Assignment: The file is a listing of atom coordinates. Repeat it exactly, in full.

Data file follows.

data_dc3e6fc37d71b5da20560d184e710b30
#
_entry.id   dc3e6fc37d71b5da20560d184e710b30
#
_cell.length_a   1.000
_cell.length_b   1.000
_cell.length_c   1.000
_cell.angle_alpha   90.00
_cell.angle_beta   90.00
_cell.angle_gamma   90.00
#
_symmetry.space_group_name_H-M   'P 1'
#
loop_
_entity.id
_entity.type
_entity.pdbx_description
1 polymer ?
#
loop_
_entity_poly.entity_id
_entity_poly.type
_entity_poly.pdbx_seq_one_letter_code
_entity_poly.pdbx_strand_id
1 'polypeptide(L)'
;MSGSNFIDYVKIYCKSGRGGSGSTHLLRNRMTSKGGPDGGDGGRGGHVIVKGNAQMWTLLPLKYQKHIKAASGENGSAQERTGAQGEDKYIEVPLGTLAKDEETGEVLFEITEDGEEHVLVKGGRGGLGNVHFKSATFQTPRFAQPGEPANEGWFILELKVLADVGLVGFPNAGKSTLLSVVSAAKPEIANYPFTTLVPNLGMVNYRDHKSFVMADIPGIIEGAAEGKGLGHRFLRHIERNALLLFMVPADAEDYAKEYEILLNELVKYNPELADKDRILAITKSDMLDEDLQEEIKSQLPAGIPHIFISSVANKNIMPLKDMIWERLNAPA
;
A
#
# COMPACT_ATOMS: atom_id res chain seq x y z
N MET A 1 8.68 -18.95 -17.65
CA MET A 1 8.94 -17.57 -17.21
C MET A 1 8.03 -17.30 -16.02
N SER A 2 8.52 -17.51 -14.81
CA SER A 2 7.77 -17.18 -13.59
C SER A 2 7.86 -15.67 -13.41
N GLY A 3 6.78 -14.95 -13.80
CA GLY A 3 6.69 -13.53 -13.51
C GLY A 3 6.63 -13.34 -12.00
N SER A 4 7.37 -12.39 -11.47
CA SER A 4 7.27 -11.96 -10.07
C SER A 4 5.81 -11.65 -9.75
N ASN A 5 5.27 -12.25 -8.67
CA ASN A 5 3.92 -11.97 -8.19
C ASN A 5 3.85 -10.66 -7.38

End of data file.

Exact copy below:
data_dc3e6fc37d71b5da20560d184e710b30
#
_entry.id   dc3e6fc37d71b5da20560d184e710b30
#
_cell.length_a   1.000
_cell.length_b   1.000
_cell.length_c   1.000
_cell.angle_alpha   90.00
_cell.angle_beta   90.00
_cell.angle_gamma   90.00
#
_symmetry.space_group_name_H-M   'P 1'
#
loop_
_entity.id
_entity.type
_entity.pdbx_description
1 polymer ?
#
loop_
_entity_poly.entity_id
_entity_poly.type
_entity_poly.pdbx_seq_one_letter_code
_entity_poly.pdbx_strand_id
1 'polypeptide(L)'
;MSGSNFIDYVKIYCKSGRGGSGSTHLLRNRMTSKGGPDGGDGGRGGHVIVKGNAQMWTLLPLKYQKHIKAASGENGSAQERTGAQGEDKYIEVPLGTLAKDEETGEVLFEITEDGEEHVLVKGGRGGLGNVHFKSATFQTPRFAQPGEPANEGWFILELKVLADVGLVGFPNAGKSTLLSVVSAAKPEIANYPFTTLVPNLGMVNYRDHKSFVMADIPGIIEGAAEGKGLGHRFLRHIERNALLLFMVPADAEDYAKEYEILLNELVKYNPELADKDRILAITKSDMLDEDLQEEIKSQLPAGIPHIFISSVANKNIMPLKDMIWERLNAPA
;
A
#
# COMPACT_ATOMS: atom_id res chain seq x y z
N MET A 1 8.68 -18.95 -17.65
CA MET A 1 8.94 -17.57 -17.21
C MET A 1 8.03 -17.30 -16.02
N SER A 2 8.52 -17.51 -14.81
CA SER A 2 7.77 -17.18 -13.59
C SER A 2 7.86 -15.67 -13.41
N GLY A 3 6.78 -14.95 -13.80
CA GLY A 3 6.69 -13.53 -13.51
C GLY A 3 6.63 -13.34 -12.00
N SER A 4 7.37 -12.39 -11.47
CA SER A 4 7.27 -11.96 -10.07
C SER A 4 5.81 -11.65 -9.75
N ASN A 5 5.27 -12.25 -8.67
CA ASN A 5 3.92 -11.97 -8.19
C ASN A 5 3.85 -10.66 -7.38